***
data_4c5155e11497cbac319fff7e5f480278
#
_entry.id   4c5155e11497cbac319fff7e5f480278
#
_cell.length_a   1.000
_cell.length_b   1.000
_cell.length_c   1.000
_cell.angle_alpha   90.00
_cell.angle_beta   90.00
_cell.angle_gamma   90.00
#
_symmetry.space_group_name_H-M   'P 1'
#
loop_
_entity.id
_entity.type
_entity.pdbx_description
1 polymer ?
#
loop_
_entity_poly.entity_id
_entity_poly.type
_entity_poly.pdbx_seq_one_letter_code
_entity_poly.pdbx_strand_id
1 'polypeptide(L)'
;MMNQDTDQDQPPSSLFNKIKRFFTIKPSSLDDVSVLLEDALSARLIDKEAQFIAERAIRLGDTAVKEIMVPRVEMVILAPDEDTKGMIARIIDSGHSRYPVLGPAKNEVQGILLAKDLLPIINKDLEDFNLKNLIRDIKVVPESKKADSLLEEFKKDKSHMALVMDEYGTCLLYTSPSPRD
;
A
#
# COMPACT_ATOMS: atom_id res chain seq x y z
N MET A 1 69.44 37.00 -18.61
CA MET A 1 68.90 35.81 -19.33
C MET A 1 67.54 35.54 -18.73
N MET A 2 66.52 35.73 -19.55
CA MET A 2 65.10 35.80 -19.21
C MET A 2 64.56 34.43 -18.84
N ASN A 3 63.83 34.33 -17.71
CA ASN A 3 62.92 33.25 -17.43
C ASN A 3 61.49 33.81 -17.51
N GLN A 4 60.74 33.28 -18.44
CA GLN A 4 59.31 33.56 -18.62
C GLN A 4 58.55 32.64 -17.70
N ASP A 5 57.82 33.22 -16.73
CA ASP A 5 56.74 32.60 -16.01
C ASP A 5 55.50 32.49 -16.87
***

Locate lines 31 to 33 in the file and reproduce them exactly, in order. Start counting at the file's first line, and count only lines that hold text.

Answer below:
N MET A 1 69.44 37.00 -18.61
CA MET A 1 68.90 35.81 -19.33
C MET A 1 67.54 35.54 -18.73